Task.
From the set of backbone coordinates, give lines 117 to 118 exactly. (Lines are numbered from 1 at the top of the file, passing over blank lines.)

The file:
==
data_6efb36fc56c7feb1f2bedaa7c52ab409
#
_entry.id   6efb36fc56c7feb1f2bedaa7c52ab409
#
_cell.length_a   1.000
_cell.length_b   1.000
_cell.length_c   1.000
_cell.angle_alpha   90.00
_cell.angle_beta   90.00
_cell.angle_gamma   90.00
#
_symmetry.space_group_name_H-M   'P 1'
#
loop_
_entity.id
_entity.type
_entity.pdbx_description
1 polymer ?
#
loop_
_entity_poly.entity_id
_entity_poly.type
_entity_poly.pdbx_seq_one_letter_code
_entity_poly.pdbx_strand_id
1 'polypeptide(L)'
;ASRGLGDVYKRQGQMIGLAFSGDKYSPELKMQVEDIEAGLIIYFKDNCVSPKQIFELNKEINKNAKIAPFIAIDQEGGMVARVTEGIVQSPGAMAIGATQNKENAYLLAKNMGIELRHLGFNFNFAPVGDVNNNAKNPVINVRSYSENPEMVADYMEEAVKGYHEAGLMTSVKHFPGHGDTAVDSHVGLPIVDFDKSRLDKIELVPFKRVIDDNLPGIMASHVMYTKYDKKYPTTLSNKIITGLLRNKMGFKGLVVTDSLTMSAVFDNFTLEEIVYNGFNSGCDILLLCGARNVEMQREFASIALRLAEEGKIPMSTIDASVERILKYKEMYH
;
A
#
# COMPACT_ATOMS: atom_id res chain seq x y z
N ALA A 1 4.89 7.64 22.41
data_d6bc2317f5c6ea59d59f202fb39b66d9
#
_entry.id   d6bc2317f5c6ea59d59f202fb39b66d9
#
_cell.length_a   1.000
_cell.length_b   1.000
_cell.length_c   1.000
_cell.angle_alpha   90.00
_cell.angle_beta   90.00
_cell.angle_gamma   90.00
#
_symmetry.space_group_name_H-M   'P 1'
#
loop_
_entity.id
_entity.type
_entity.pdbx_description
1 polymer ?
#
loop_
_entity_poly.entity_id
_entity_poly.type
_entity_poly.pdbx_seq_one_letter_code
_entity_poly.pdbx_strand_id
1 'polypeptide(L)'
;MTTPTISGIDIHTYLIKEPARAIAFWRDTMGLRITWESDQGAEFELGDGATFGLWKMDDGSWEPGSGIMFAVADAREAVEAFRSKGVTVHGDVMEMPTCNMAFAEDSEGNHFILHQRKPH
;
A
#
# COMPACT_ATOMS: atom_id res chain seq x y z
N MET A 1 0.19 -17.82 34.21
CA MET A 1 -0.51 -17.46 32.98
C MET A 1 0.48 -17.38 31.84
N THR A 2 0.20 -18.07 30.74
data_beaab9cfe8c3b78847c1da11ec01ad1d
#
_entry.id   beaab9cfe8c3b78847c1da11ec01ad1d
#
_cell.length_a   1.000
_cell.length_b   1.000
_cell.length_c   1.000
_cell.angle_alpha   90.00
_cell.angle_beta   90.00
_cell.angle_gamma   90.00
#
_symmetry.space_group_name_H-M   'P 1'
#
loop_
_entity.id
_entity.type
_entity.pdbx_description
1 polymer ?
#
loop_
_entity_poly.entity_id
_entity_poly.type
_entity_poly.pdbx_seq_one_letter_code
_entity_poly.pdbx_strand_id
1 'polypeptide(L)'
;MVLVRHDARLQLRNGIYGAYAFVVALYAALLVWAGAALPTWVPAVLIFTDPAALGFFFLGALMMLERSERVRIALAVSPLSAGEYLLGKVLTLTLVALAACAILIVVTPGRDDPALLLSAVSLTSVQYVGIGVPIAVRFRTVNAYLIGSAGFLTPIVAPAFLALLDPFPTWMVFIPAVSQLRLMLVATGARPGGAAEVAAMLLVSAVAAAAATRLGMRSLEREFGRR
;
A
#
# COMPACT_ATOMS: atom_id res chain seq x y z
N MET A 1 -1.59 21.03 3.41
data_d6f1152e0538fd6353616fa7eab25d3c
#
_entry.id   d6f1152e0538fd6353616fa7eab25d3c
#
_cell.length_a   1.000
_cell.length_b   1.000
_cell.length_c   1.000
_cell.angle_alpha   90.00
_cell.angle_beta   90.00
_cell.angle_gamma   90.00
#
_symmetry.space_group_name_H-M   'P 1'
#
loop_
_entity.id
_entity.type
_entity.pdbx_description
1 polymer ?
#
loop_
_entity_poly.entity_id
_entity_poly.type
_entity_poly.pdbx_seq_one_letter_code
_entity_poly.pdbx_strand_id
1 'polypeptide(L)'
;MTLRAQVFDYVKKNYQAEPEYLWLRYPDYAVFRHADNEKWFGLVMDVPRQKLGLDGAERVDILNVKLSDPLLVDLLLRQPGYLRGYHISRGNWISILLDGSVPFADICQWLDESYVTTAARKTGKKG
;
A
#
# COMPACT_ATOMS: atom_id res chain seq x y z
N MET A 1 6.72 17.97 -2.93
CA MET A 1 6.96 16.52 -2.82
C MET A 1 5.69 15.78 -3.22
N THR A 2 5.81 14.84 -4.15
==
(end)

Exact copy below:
_entity_poly.entity_id
_entity_poly.type